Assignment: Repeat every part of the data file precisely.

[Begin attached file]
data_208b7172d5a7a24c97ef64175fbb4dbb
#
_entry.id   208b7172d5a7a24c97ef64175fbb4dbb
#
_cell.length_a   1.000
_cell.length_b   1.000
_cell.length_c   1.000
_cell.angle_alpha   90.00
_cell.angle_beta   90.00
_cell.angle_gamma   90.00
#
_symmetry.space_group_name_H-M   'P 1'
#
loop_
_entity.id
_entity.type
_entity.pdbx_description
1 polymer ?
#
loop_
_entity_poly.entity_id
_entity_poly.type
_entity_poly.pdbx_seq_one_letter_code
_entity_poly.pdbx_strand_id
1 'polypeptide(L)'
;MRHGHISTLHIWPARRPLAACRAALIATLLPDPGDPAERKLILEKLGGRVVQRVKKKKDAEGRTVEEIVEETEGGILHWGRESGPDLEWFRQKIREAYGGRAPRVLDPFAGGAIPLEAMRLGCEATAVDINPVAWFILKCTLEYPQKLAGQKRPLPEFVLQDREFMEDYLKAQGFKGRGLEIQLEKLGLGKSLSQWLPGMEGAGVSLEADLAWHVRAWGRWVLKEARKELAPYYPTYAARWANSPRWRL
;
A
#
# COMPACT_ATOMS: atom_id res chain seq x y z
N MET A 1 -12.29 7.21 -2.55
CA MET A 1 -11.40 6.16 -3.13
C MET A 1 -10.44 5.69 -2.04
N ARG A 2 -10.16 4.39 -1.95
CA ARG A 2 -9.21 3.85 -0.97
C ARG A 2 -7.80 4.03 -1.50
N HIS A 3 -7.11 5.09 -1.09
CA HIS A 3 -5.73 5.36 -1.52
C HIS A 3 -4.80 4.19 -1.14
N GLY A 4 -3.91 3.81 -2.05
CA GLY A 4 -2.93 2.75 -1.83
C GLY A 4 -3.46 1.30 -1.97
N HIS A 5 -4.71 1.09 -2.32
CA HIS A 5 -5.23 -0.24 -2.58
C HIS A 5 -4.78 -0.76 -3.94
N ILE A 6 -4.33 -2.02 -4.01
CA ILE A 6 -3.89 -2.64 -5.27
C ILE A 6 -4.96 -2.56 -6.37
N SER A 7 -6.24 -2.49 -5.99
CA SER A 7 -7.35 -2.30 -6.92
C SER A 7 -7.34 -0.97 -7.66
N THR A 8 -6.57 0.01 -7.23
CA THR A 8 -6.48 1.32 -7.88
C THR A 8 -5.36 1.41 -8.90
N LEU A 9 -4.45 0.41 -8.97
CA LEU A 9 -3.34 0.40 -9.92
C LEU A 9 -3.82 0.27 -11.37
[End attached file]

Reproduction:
data_208b7172d5a7a24c97ef64175fbb4dbb
#
_entry.id   208b7172d5a7a24c97ef64175fbb4dbb
#
_cell.length_a   1.000
_cell.length_b   1.000
_cell.length_c   1.000
_cell.angle_alpha   90.00
_cell.angle_beta   90.00
_cell.angle_gamma   90.00
#
_symmetry.space_group_name_H-M   'P 1'
#
loop_
_entity.id
_entity.type
_entity.pdbx_description
1 polymer ?
#
loop_
_entity_poly.entity_id
_entity_poly.type
_entity_poly.pdbx_seq_one_letter_code
_entity_poly.pdbx_strand_id
1 'polypeptide(L)'
;MRHGHISTLHIWPARRPLAACRAALIATLLPDPGDPAERKLILEKLGGRVVQRVKKKKDAEGRTVEEIVEETEGGILHWGRESGPDLEWFRQKIREAYGGRAPRVLDPFAGGAIPLEAMRLGCEATAVDINPVAWFILKCTLEYPQKLAGQKRPLPEFVLQDREFMEDYLKAQGFKGRGLEIQLEKLGLGKSLSQWLPGMEGAGVSLEADLAWHVRAWGRWVLKEARKELAPYYPTYAARWANSPRWRL
;
A
#
# COMPACT_ATOMS: atom_id res chain seq x y z
N MET A 1 -12.29 7.21 -2.55
CA MET A 1 -11.40 6.16 -3.13
C MET A 1 -10.44 5.69 -2.04
N ARG A 2 -10.16 4.39 -1.95
CA ARG A 2 -9.21 3.85 -0.97
C ARG A 2 -7.80 4.03 -1.50
N HIS A 3 -7.11 5.09 -1.09
CA HIS A 3 -5.73 5.36 -1.52
C HIS A 3 -4.80 4.19 -1.14
N GLY A 4 -3.91 3.81 -2.05
CA GLY A 4 -2.93 2.75 -1.83
C GLY A 4 -3.46 1.30 -1.97
N HIS A 5 -4.71 1.09 -2.32
CA HIS A 5 -5.23 -0.24 -2.58
C HIS A 5 -4.78 -0.76 -3.94
N ILE A 6 -4.33 -2.02 -4.01
CA ILE A 6 -3.89 -2.64 -5.27
C ILE A 6 -4.96 -2.56 -6.37
N SER A 7 -6.24 -2.49 -5.99
CA SER A 7 -7.35 -2.30 -6.92
C SER A 7 -7.34 -0.97 -7.66
N THR A 8 -6.57 0.01 -7.23
CA THR A 8 -6.48 1.32 -7.88
C THR A 8 -5.36 1.41 -8.90
N LEU A 9 -4.45 0.41 -8.97
CA LEU A 9 -3.34 0.40 -9.92
C LEU A 9 -3.82 0.27 -11.37